A famous Russian writer and ex-paratrooper named Alexander Kurbsky has gotten fed up with the Putin government, and decides he wants to “disappear” into the West. He is under no illusions, however, about how the news will be greeted at home, having seen too many of his countrymen die mysteriously at the hands of the thuggish Russian security services, so he makes elaborate plans with Charles Ferguson, Sean Dillon, and the rest of the group known informally as the “Prime Minister’s private army” for his escape and concealment.
It’s a real coup for the West except for one thing: Kurbsky is still working for the Russians. The plan is to infiltrate British and American intelligence at the highest levels, and he has his own motivations for doing the most effective job possible. He does not care what he has to do or where he has to go...or whom he has to kill.
Filled with suspense, driven by characters of complexity and passion, A Darker Place once again proves that, in the words of the Associated Press, “When it comes to thriller writers, one name stands well above the crowd—Jack Higgins.”
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Since The Eagle Has Landed—one of the biggest-selling thrillers of all time—every novel Jack Higgins has written has become an international bestseller. He has had simultaneous number-one bestsellers in hardcover and paperback, and many of his books have been made into successful movies, including The Eagle Has Landed, To Catch a King, On Dangerous Ground, Eye of the Storm, and Thunder Point. He has degrees in sociology, social psychology, and economics from the University of London, and a doctorate in media from Leeds Metropolitan University. A fellow of the Royal Society of Arts, and an expert scuba diver and marksman, Higgins lives in Jersey on the Channel Islands.From Booklist:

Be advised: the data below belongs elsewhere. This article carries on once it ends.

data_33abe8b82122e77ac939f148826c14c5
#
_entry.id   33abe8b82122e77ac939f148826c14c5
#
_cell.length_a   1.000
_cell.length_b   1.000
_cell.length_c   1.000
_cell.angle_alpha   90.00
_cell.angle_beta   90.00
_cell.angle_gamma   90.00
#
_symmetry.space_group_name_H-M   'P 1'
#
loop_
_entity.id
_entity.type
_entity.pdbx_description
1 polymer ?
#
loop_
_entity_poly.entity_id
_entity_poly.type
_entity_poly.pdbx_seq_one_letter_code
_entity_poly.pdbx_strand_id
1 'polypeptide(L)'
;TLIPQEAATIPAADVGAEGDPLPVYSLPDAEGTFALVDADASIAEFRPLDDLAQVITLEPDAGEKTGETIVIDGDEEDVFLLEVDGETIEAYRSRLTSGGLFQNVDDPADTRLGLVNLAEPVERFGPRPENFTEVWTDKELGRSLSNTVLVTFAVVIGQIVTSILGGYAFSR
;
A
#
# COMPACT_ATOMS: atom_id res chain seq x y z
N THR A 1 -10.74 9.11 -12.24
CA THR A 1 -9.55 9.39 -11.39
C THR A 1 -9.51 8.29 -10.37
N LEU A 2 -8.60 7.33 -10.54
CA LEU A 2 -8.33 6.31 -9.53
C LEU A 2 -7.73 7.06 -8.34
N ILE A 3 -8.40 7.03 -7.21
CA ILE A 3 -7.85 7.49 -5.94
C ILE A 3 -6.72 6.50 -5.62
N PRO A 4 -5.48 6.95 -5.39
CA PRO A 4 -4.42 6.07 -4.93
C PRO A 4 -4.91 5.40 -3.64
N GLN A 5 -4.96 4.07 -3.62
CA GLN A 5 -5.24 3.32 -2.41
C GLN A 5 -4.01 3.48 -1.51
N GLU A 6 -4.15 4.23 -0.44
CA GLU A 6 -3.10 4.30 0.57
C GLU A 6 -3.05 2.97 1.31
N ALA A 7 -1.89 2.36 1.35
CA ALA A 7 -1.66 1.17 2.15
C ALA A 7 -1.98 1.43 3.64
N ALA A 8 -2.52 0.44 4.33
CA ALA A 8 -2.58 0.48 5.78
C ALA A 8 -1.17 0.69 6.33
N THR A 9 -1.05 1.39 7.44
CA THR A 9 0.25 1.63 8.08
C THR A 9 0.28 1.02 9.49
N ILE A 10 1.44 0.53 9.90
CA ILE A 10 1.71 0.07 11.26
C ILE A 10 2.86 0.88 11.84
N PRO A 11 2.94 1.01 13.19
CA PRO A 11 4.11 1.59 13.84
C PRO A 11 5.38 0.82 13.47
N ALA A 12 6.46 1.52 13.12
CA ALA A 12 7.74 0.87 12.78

The veteran author of political thrillers turns in another lackluster performance. As usual, the story contains the raw material for a first-rate novel: a Russian writer makes arrangements with Sean Dillon, the IRA terrorist turned British intelligence agent, and his colleagues in the “Prime Minister’s private army” to leave Russia and come to Britain. However, as Higgins reveals very early on, the writer is actually working for the Russians, and his deadly mission could wreak havoc at the top levels of the international intelligence community. Unfortunately, Higgins seems to be sleepwalking his way through the novel: the book opens, for example, with a clumsy scene in which one character tells another character something she already knows, purely for the benefit of the reader. The characters in the novel feel lifeless, even the ones whom the author has been writing about for years (there are more than a dozen Sean Dillon novels), and Higgins’ decision to reveal the Russian writer’s secret agenda at the beginning of the novel seems ill-considered: the story would have been more interesting, and certainly more surprising, if readers were left to wonder what this fellow was up to and whether he was keeping secrets. Higgins retains a large if shrinking fan base and that should ensure interest in the novel, but it’s definitely not one of his best. --David Pitt
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Book Description G. P. Putnam's Sons, 2009. Hardcover. Book Condition: New. book. Bookseller Inventory # M000729493X